The AI Gold Rush

The AI gold rush will result in a few gold nuggets and a lot of silt.

The storm clouds are clearing.

(It’s a reference to my previous post, The rainbow after the storm.)

I’ve been able to start spending less time doing what I have to do, and more time doing what I want to do. And what I want to do is to continue my genealogy research, write more stories about my family, and learn more about how AI can help me do both.

Contents:

 

Do this if nothing else

If you have avoided learning about AI (Artificial Intelligence) while simultaneously fearing that robots are taking over the world — cue Elle Cordova’s clever dystopian campfire song — and if you are reading this post just to humor me, and don’t really even want to finish it very much, please watch this animated video:

Generative AI in a Nutshell – how to survive and thrive in the age of AI

The video’s description is this: “Basically a full day AI course crammed into 18 mins of drawing & talking.” I found it to be an entertaining summary of the AI basics I’ve learned about in the past year. If 18 minutes is too much, skip to 10:50 (The AI Mindset), then 14:53 (Prompt Engineering), and 16:56 (Wrap-Up).

 

The AI gold rush

AI is not new to genealogy or to any other field of interest. Many AI-backed tools were already available online when ChatGPT and similar “generative” tools were introduced to the public in late 2022. (Whereas applications like Google and Netflix searches are considered “predictive” tools.) The big online genealogy websites have used AI for providing record hints, DNA matches and the tools for analyzing them, and document handwriting recognition, among many other features.

This blog post of mine still works as an introduction to the “chatbot” variety of AI you’ve been hearing so much about:

An “Interview” with ChatGPT

Just be aware that in the year since I wrote it, there’s been a virtual gold rush to create ever more, and ever better generative AI tools. (I thought I was so clever in applying the term “gold rush” to what has been going on, but if you Google it you’ll see it elsewhere.)

In the past year, thousands of new applications have been created. They’ve been rapidly maturing, splitting, and combining. Most will inevitably fall by the wayside — like rinsing the silt from the pan to reveal the gold nuggets — so it’s hard to know what to pay attention to.

 

What a difference a year makes

If you haven’t yet, this might be a good time for you to dive in and try some new AI apps, but I can’t say I’d blame you for waiting another year to see what shakes out.

I had intended, a year ago, to write a follow-up post specific to genealogy, but life got in the way and the gold rush took off without me. Maybe it’s just as well because posts about AI go out of date the instant they are published!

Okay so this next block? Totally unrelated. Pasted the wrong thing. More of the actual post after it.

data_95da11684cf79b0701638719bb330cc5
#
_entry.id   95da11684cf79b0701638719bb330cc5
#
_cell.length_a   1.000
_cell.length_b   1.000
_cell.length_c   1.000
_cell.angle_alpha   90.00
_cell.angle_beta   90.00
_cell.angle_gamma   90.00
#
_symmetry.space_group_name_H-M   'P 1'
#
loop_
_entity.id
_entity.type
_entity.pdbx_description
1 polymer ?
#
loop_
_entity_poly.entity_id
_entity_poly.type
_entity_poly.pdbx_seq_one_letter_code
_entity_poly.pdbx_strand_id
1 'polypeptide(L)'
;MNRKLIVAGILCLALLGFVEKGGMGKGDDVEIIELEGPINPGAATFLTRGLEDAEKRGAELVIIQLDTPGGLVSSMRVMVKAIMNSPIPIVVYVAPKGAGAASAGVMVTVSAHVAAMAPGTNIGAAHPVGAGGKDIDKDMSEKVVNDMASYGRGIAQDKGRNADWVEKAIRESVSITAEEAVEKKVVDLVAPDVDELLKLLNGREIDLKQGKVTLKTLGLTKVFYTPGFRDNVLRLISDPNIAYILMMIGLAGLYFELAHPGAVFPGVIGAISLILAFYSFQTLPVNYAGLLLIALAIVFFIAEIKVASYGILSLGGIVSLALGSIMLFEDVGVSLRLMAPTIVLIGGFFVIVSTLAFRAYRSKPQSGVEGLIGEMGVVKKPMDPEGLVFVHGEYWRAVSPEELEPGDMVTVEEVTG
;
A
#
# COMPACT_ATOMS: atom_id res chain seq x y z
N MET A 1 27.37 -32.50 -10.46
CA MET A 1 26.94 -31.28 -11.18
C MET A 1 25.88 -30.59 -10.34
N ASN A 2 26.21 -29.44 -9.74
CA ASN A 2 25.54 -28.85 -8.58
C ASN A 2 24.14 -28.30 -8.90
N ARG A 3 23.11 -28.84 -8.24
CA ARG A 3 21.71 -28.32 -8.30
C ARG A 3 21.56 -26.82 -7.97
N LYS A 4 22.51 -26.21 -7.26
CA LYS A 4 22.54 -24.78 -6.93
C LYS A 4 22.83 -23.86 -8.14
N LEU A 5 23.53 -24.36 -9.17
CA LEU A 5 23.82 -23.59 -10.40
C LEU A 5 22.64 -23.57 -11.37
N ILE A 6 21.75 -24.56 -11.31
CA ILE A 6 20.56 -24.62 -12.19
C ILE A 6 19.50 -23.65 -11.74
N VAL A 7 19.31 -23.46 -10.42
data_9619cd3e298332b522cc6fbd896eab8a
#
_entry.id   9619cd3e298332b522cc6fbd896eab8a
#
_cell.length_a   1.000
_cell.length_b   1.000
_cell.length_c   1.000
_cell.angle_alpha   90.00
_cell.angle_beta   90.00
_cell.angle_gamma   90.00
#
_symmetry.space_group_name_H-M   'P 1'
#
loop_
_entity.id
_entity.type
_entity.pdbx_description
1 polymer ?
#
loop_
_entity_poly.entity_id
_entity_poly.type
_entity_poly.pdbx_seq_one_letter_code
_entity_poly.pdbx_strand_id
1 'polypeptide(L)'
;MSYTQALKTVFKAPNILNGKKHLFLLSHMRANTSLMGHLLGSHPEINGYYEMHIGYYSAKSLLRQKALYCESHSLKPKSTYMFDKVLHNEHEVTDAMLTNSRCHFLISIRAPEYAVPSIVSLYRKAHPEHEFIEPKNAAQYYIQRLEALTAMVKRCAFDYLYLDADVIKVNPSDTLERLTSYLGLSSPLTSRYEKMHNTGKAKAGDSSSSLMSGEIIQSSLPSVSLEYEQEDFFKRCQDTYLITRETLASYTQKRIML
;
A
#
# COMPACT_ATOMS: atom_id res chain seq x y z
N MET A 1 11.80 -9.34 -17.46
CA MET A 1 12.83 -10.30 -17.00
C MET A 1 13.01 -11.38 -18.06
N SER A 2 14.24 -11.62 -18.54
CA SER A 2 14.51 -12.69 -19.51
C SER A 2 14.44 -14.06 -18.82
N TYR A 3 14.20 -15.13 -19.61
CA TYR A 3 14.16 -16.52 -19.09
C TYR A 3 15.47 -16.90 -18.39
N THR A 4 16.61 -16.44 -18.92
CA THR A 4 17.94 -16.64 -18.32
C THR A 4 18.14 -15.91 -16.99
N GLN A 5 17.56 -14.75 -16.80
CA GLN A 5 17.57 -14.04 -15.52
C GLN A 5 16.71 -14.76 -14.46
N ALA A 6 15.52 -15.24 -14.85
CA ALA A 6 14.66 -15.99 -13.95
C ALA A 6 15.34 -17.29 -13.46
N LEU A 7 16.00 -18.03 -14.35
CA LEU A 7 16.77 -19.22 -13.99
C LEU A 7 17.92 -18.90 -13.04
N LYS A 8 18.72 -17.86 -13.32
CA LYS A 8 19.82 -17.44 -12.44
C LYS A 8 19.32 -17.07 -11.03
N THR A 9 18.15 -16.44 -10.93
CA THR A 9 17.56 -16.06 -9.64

Here’s a creepy/funny/scary one-minute video illustrating how far AI has come in one year:

https://www.tiktok.com/t/ZTL4KdQwq/

 

Which AI Tools are best?

Besides ChatGPT, what else do I recommend? I don’t know because I haven’t had all the time I’d like to try all the tools that interest me. I get overwhelmed too! That’s why I’m grateful to follow others who’ve tried them (on social media, and via their blogs and newsletters).

Here are some of the current best apps and (very briefly) what they’re good for:

The best AI chatbots in 2024

And here’s a Facebook post and graphic by my friend D. Allison Lee:

3 ways to dip your toes into the AI water

My favorite source of bite-sized AI info and tips is probably TikTok. That’s where I learned about Goblin.Tools (including Magic ToDo). These tools are described in detail in Julie Bestry’s blog post:

3 Simple But Powerful Productivity Resources — Right in Your Browser Tab

And TikTok is where I learned how teachers are dealing with plagiarism while also incorporating AI into their lesson plans. (Teachers are so creative!)

English 110 Versus Chat GPT — Finding a middle ground with AI usage in the composition classroom

If you don’t already use TikTok, I’m not trying to convert you. But if you’re game, search for the name of a tool you’ve heard about — #ChatGPT, #GoblinTools — or #AI plus a topic that interests you, like #genealogy, #writing, #photos, #health, etc.

 

Genealogy and AI

If you’re a genealogist check out this terrific (private) Facebook group hosted by DNA rockstar, Blaine T. Bettinger:

Genealogy and Artificial Intelligence (AI). (I’ll call it Gen/AI in the rest of this post. TIP: Before you ask questions there, try searching the group for tools you’ve heard of — to see whether and how they’ve already been discussed — and genealogists whose names you know — to see what they’ve had to say and how long ago it was.)